The following morning the Germans were gone. Their tents, bedding, weapons, and even half-eaten food still in metal mess kits, was all that remained. It was as if they had simply laid down their possessions and walked off. No one in the village knew what had happened; there was wild speculation,  but no reason for their disappearance was ever uncovered. Her grandmother had remained silent throughout the day, a knowing smile on her face, and when she asked her later that evening what happened to the German soldiers, her grandmother had simply said the White One had led them away.

The memory faded and Teddy was once more on the dock as he gazed into the swirling snow, trying to catch sight of whoever was out there. It never once crossed his mind to take care of himself first. Ever since he had been a child he’d had this natural desire to protect those around him, strangers included. He had tried out several times to join the local fire department but he just didn’t have the physical ability to do the job, forcing him to settle for being an EMT. He’d been blessed with a very skinny frame. Wiry is what his aunt once called it.

Then he saw him, standing on the bank directly across from him. One moment he wasn’t there, and the next he appeared as if he had stepped out from between the sheets of shifting snow. They watched one another across the intervening space and Teddy realized that the stranger was smiling at him, nodding in recognition of the memory his presence had stirred.

Was he the White One his nanny had spoken of?

As if in answer he felt the presence of that creature all around him. It was of the storm that was even now battering at the walls of the building. Its voice the shriek of that wintry wind that swirled around him like the waters of a whirlpool, threatening to drag him down into the black depths of an eternally frozen world. Its touch the caress of frozen snowflakes that clung to the warm flesh of his cheeks, melting into tiny pools of water that froze on contact with the wintry air.

Suddenly he was a part of the storm, swirling across the frozen landscape like a wild thing uncaged as a strange exhilaration gripped him. He was impervious and nothing could stand in his way. He was an irresistible force of nature unleashed upon an unsuspecting world.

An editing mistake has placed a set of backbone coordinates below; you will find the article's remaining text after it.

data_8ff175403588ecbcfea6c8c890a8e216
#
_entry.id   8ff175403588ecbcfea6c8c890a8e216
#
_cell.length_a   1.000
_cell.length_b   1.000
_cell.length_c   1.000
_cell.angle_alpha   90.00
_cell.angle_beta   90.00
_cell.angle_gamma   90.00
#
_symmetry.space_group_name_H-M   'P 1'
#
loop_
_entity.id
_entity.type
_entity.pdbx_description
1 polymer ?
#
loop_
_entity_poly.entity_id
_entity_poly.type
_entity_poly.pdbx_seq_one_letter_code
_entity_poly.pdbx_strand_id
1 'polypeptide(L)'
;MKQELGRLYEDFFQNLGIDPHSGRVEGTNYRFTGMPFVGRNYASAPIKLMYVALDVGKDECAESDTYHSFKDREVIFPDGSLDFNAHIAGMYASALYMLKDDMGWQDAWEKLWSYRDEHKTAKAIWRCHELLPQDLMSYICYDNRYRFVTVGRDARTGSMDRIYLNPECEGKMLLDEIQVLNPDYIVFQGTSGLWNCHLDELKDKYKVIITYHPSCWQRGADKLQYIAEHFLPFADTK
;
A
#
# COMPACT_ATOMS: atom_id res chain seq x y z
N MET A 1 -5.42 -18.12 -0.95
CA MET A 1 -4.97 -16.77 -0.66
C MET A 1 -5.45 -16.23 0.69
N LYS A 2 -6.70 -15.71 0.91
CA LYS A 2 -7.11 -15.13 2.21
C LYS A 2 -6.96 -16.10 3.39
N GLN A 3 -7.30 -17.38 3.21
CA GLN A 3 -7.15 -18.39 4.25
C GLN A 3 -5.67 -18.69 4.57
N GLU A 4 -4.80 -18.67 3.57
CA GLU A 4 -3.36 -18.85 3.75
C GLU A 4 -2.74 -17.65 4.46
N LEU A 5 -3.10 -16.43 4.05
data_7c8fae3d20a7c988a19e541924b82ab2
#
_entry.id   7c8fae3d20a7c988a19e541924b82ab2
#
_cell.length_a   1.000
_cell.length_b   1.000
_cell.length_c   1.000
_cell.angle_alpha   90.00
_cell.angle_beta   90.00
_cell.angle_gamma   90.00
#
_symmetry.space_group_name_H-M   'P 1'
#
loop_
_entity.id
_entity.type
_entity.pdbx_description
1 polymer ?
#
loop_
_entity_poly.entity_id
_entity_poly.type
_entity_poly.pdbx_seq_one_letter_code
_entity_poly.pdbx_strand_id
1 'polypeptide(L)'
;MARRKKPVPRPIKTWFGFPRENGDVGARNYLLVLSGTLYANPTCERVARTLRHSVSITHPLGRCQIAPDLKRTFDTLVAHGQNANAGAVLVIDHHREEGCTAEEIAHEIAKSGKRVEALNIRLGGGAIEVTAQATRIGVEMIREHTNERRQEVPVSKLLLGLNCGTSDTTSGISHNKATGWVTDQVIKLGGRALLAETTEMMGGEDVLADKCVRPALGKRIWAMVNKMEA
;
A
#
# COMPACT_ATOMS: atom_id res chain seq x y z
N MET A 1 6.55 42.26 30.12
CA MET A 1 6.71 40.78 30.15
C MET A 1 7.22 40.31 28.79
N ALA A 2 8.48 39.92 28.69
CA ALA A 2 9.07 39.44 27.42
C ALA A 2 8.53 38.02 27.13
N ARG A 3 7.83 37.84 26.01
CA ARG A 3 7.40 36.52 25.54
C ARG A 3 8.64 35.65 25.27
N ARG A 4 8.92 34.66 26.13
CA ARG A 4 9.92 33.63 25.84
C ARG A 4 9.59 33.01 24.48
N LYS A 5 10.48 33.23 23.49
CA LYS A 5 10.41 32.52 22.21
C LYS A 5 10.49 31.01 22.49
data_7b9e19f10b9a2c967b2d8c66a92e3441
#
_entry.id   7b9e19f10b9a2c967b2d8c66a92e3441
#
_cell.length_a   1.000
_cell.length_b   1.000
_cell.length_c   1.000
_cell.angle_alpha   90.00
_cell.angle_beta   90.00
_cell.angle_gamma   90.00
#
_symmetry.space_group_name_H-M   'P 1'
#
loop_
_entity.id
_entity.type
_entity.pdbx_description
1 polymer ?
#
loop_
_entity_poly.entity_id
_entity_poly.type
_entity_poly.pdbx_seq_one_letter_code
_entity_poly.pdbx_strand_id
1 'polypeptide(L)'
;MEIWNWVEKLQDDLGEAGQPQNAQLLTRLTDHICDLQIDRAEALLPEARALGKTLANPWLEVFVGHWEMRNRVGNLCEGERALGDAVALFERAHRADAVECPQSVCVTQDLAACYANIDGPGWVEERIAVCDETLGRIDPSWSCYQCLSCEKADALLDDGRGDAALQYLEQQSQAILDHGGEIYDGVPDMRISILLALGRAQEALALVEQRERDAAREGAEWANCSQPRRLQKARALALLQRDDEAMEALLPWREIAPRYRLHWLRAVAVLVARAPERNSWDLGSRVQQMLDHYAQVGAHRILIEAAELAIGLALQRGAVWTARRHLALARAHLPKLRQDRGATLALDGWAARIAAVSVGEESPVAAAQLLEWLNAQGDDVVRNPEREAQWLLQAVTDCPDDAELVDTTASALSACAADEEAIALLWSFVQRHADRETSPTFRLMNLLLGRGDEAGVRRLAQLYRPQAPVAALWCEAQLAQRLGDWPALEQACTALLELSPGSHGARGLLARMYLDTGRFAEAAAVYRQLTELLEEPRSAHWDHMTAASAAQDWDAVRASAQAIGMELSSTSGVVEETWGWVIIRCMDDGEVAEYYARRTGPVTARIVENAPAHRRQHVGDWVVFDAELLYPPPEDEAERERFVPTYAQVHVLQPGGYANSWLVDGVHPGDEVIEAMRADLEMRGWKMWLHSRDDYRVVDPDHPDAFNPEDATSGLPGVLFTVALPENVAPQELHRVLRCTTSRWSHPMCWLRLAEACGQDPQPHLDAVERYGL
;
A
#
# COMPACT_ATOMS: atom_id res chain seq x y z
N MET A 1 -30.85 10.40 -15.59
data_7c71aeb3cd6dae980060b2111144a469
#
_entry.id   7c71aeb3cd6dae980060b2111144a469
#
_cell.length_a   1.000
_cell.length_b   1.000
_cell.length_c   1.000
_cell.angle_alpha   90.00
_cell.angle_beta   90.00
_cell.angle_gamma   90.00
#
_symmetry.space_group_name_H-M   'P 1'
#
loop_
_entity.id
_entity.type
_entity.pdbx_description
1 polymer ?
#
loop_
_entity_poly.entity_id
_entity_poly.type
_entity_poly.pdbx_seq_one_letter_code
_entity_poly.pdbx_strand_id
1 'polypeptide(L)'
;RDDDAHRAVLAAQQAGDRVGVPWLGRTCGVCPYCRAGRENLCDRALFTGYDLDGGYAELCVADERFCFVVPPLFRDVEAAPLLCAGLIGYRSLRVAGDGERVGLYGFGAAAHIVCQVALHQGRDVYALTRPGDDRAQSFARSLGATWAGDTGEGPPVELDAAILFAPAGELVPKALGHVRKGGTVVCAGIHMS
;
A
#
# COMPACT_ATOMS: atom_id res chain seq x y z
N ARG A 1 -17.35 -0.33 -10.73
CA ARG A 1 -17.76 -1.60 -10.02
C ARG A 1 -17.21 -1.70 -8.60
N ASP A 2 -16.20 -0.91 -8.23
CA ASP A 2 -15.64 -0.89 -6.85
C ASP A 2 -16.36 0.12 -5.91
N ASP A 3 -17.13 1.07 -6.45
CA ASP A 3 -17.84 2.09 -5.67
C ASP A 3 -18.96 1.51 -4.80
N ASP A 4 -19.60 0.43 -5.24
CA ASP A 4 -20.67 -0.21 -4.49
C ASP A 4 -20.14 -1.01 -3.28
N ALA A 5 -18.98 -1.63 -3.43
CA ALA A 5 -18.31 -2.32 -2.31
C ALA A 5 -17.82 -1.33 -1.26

Everything stopped. The wind ceased it restless casting about. The snow, still falling in sheets, dropped straight to the ground in a vertical path.

May I come in? a sinister voice whispered in his mind and Teddy realized how alone he truly was. Nipping at the heels of that realization came the fear of what this stranger represented.

The White One led them astray. The voice of his nanny whispered in soft counterpoint to this creature’s simple request.

Would he lead them astray? The question filled him with remorse.

Of course, came the answer unbidden from the black depths that surrounded him.

Time ground to a halt as the two men gazed across the intervening space at one another. One a leader of sorts, the other a taker of souls. Teddy had what the other wanted and with that realization came the terrified cries of a group of children. The cold was driven away by the memory of a raging fire that seared his flesh and served to break the spell the stranger had placed upon him.

Teddy staggered back as the wind howled in his ears and as it did he heard a forlorn voice crying out with rage at his refusal to permit it access.

Click here to return to Chapter 9

Purchase your copy today from these fine retailers

No comments:

Post a Comment